We ate lunch. Which she actually ate. Some of which I got her to eat by just pointing it out, ‘look, pear,’ and down it went. Then I followed through and gave her cake. [Gain of perfect points. Some might say loss, because I gave my kid SUGAR. I eat sugar. So it would smack of some hypocrisy if I didn’t give it to her.]
I used to have this wonderful vision of every evening patiently teaching my kid to clean up the day’s mess. I did it maybe once or twice. When I tried when she was eighteen months old she would get distracted and start playing with other toys in the bin. So I gave up. These past few weeks I have realized that if I get her to pick up her toys after lunch and before naptime I actually have the energy to lean over a toddler and get her to do it or to turn it into a game. If I wait until evening I give up and do it myself. After lunch I got her to pick up buttons and her Noah’s Ark set. [Break even on perfect points, because if I really was perfect I would do it in the evening and fulfill my fantasy and someone else’s ideal of what I should be doing for my life. While wearing pearls.]
I put her down for her nap. Diaper, pants (oh, she was pants-less all day because we’re still potty training), and four books. Half way through ‘Stellaluna,’ our ‘last book before naptime’ she hopped up and pretended to be a bat. I asked her if she wanted to read the book or go to her nap, she sat back down, and then hopped again and proceeded to fly around the room like a bat. I picked her up and plunked her in her crib, because I don’t care how ‘Stellaluna’ ends and apparently neither did she. She was fine with this development and happily snuggled with her blankey. [Loss of perfect points, because if she was perfect she would have sat through the whole book. If I was perfect I would have patiently waited for her to finish flying, all the while gently smiling because isn’t my kid so creative?]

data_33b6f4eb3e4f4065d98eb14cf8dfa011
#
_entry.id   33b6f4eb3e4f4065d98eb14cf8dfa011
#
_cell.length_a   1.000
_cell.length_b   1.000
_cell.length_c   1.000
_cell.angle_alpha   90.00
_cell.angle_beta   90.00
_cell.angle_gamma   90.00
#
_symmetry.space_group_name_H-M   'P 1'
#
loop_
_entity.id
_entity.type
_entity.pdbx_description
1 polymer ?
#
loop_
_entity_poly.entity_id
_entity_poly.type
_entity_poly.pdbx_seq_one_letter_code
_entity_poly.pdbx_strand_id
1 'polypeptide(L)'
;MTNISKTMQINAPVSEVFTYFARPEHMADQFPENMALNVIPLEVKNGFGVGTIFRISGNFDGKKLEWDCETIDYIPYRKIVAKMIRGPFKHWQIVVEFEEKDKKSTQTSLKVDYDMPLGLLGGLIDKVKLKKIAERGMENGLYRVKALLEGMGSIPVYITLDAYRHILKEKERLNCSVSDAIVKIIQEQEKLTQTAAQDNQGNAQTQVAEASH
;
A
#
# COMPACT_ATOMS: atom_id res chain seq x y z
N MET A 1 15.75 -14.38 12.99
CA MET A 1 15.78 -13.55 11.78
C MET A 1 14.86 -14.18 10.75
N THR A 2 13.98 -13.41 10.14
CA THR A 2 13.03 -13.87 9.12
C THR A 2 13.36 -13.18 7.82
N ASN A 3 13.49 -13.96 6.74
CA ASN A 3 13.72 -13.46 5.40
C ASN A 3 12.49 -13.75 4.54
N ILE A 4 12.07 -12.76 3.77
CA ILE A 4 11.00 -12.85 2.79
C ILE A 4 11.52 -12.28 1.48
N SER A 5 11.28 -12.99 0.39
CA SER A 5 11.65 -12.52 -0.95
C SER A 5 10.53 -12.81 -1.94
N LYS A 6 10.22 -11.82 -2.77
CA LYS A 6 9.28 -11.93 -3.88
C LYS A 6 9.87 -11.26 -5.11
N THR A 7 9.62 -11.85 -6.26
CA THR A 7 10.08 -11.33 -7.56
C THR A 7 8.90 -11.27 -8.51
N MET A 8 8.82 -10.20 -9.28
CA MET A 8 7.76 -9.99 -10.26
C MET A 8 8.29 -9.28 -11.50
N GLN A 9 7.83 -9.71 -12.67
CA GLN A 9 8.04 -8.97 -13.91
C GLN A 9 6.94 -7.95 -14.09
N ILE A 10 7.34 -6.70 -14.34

For the afternoon she slept and I wrote. I also ate a gigantic piece of Red Velvet Cake and gave myself heartburn. [Loss of perfect points because if I was perfect I wouldn’t eat sugar, and even while pregnant I would still be skinny.] Right now if I was perfect I would leap up and start cooking dinner so it would hot and ready at exactly six o’clock. But I’m not, so I am going to finish my thoughts and dinner will be ready when it’s ready. So the day was not ‘perfect’ but I was present, I was mindful of my daughter’s needs, there were only small disconnects between Emma and I, I paid plenty of attention to her and also got a few things done. So next time you find yourself starting to climb into that box of ‘perfect’ ask yourself, ‘What is really important?’ Or, ‘Am I fulfilling someone else’s expectations for my life?’ Or, ‘Why am I doing this?’ Then do whatever you need to do.